Siphandone Project

Siphandone (Four Thousand Islands) in southern Laos represents a hugely important ecological area of the Mekong River. The braided channel slowly winds its way through a region that provides the highest number of fish consumed in the country and is home to the globally vulnerable Irrawaddy river dolphin (Orcaella brevirostris).
WWF-Laos works towards securing the integrity of this region by diversifying local livelihoods and building environmental awareness, improving a system of river-related monitoring activities, and developing management plans to guide sustainable long-term planning in the area.
This project is a component of a larger effort that will protect biodiversity, sustainable natural resource use, and ecological functions in the three most important wetland sites on the lower Mekong – the 50-km Siphandone in southern Laos, the 40-km Ramsar Site between Stung Treng, Cambodia and the Laos border, and the 56-km Central Section between Kratie and Stung Treng, Cambodia. Together these areas contain nearly 150 km of the most intact, biodiverse, and ecologically robust wetlands on the lower Mekong
In partnership with the Department of Livestock and Fisheries in Laos, over 30 villages are a part of, and benefit from, the Siphandone project.
These villages are key partners in the set-up and management of Fish Conservation Zones (FCZs), while they also protect the breeding areas and habitat of other aquatic animals.

Expanded livelihood opportunities and alternative sources of income are also being developed to reduce the pressure fishing would otherwise have on fish stocks. These opportunities include building up the skills to raise and vaccinate livestock, as well as planting productive crops.
Looking ahead, the WWF Siphandone project also understands the need to raise environmental awareness if future generations are to become stewards of this special environment. Schools and community groups are targeted for outreach, building support for conservation and an understanding of the project.
© Adam Oswell / WWF-Canon
A FCZ in Khong District, Champassak Province
© Adam Oswell / WWF-Canon

Fish Conservation Zones

FCZs are legally defined freshwater protected areas that help conserve aquatic biodiversity. Fishing is prohibited in FCZs and they are community-managed with the purpose of restoring fish stocks.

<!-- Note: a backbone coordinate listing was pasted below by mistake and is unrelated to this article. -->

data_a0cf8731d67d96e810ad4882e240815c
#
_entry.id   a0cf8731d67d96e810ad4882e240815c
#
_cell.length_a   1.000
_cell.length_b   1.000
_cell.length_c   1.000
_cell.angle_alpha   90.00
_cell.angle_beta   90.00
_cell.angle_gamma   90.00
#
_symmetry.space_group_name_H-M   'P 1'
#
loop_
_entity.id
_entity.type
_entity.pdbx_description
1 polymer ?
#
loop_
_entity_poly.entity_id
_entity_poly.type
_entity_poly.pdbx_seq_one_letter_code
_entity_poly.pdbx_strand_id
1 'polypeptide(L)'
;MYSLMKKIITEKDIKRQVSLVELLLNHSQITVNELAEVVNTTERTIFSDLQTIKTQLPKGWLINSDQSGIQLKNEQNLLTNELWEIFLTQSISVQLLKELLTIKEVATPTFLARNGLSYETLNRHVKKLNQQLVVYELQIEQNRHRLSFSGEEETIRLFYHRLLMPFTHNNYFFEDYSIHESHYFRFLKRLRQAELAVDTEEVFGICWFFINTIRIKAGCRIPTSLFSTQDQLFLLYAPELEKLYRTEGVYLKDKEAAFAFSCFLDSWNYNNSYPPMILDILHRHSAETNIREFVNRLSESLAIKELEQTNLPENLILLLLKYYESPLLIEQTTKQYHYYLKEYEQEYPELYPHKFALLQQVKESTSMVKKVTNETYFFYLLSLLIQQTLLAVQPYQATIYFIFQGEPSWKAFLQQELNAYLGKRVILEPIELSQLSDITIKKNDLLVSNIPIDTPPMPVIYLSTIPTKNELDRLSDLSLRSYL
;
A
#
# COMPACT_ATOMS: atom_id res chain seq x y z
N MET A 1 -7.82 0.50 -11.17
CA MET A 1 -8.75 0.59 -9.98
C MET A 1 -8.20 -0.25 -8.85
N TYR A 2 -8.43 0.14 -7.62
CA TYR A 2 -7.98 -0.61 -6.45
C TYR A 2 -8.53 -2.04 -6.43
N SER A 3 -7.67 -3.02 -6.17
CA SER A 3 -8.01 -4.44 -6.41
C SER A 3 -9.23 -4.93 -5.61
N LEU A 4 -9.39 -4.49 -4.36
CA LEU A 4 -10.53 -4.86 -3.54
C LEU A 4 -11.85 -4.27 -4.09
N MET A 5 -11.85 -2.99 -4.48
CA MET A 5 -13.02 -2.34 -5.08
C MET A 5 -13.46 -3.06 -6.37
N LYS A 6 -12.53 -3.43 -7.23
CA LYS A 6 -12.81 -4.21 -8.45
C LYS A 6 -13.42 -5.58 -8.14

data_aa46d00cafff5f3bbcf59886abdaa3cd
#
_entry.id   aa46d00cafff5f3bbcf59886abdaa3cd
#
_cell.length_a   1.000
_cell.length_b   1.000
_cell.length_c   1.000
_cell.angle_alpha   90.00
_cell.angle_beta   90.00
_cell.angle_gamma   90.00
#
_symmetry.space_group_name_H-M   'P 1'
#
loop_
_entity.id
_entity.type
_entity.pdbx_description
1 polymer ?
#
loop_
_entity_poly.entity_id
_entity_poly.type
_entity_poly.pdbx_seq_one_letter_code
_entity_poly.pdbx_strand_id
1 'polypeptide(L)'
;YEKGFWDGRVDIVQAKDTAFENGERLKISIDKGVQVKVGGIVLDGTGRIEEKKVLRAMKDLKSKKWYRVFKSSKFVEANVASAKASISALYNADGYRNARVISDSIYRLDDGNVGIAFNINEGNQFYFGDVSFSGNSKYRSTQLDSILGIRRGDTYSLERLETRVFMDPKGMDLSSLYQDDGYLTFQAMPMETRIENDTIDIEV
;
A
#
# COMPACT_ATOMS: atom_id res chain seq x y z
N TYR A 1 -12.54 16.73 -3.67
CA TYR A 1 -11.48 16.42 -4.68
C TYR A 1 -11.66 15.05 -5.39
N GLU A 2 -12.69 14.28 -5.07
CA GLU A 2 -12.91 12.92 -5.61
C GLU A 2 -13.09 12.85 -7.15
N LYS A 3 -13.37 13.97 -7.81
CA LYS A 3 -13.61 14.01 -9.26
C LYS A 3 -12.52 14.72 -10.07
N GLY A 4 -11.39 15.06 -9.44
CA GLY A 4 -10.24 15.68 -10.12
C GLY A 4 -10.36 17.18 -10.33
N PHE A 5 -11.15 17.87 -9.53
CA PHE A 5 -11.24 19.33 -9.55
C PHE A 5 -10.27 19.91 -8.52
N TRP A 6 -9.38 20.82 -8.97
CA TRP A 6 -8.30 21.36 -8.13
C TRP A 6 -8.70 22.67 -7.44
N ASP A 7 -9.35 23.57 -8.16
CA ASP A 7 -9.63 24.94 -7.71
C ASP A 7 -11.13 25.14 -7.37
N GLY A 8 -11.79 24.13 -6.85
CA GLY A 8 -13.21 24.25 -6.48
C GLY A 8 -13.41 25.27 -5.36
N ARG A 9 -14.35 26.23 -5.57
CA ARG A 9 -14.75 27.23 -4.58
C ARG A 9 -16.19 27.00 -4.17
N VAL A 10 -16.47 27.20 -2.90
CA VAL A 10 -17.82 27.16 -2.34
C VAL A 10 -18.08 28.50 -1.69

River Patrols

Communities are engaged in river patrols and law enforcement inside and outside of FCZs, and have the power to monitor, arrest and fine those using illegal fishing equipment and undertaking other prohibited activities to conserve the river’s biodiversity.

Green Schools

The Green Schools Programme focuses on building environmental knowledge for primary school students in five target schools. Storybooks on fish conservation, tree planting activities, and taking care of flower gardens on school grounds aims to build a care and knowledge of the environment. Three of these schools will soon be selected as ‘model schools’ as positive examples for others around Laos.
© Kelsey Hartman / WWF-Greater Mekong
Students sing environmental songs and recite folklore at Ban Loppadeekhonenoy school, Khong District
© Kelsey Hartman / WWF-Greater Mekong

Green Leaders

Poungern Phommasone, 10 years old, is one of the most enthusiastic members of the Green Team at her school. In between leading songs and playing a village leader in role-playing skits, Poungern is eager to talk about what she’s learned in her Green School classes. 

“I tell my friends and family about what we should and shouldn’t do to protect the environment,” She says, adding that, “It’s very important that we know about conservation and pass this information on to the next generation.” She says she has “learned how to keep the environment clean, how to do traditional fishing, and what types of fishing practices are illegal and why those techniques are harmful to nature.”

© Adam Oswell / WWF
Poungern Phommasone, 10 years old, is one of the most enthusiastic members of the Green Team at her school
© Adam Oswell / WWF
© Adam Oswell / WWF
Green School in Siphandone
© Adam Oswell / WWF

WWF-Laos Green Schools Article